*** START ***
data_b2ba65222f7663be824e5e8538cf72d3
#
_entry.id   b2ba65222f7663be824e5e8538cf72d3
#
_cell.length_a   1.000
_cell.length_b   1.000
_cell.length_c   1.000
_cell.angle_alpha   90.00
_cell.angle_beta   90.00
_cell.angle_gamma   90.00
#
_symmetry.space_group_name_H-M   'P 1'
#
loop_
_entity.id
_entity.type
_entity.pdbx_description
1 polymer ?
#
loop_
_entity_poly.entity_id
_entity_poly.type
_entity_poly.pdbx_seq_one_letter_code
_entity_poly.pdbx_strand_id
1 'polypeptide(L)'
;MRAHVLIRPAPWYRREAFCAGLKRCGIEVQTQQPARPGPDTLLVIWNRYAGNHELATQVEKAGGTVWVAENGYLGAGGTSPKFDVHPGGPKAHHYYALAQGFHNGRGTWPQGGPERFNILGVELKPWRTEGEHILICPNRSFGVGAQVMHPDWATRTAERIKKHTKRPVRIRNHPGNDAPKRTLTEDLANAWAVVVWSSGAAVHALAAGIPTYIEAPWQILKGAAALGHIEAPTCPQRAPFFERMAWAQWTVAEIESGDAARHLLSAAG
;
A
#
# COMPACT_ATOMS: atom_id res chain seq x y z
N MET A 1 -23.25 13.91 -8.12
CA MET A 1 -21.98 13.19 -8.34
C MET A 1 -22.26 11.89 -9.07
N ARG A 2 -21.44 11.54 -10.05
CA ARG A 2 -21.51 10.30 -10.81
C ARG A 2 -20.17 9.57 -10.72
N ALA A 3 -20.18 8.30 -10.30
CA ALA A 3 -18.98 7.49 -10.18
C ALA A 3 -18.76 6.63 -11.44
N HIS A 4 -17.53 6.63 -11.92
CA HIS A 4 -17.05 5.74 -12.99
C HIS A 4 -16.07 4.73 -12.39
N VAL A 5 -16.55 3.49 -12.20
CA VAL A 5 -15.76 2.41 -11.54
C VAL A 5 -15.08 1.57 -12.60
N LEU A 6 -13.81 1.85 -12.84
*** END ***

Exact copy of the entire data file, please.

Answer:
data_b2ba65222f7663be824e5e8538cf72d3
#
_entry.id   b2ba65222f7663be824e5e8538cf72d3
#
_cell.length_a   1.000
_cell.length_b   1.000
_cell.length_c   1.000
_cell.angle_alpha   90.00
_cell.angle_beta   90.00
_cell.angle_gamma   90.00
#
_symmetry.space_group_name_H-M   'P 1'
#
loop_
_entity.id
_entity.type
_entity.pdbx_description
1 polymer ?
#
loop_
_entity_poly.entity_id
_entity_poly.type
_entity_poly.pdbx_seq_one_letter_code
_entity_poly.pdbx_strand_id
1 'polypeptide(L)'
;MRAHVLIRPAPWYRREAFCAGLKRCGIEVQTQQPARPGPDTLLVIWNRYAGNHELATQVEKAGGTVWVAENGYLGAGGTSPKFDVHPGGPKAHHYYALAQGFHNGRGTWPQGGPERFNILGVELKPWRTEGEHILICPNRSFGVGAQVMHPDWATRTAERIKKHTKRPVRIRNHPGNDAPKRTLTEDLANAWAVVVWSSGAAVHALAAGIPTYIEAPWQILKGAAALGHIEAPTCPQRAPFFERMAWAQWTVAEIESGDAARHLLSAAG
;
A
#
# COMPACT_ATOMS: atom_id res chain seq x y z
N MET A 1 -23.25 13.91 -8.12
CA MET A 1 -21.98 13.19 -8.34
C MET A 1 -22.26 11.89 -9.07
N ARG A 2 -21.44 11.54 -10.05
CA ARG A 2 -21.51 10.30 -10.81
C ARG A 2 -20.17 9.57 -10.72
N ALA A 3 -20.18 8.30 -10.30
CA ALA A 3 -18.98 7.49 -10.18
C ALA A 3 -18.76 6.63 -11.44
N HIS A 4 -17.53 6.63 -11.92
CA HIS A 4 -17.05 5.74 -12.99
C HIS A 4 -16.07 4.73 -12.39
N VAL A 5 -16.55 3.49 -12.20
CA VAL A 5 -15.76 2.41 -11.54
C VAL A 5 -15.08 1.57 -12.60
N LEU A 6 -13.81 1.85 -12.84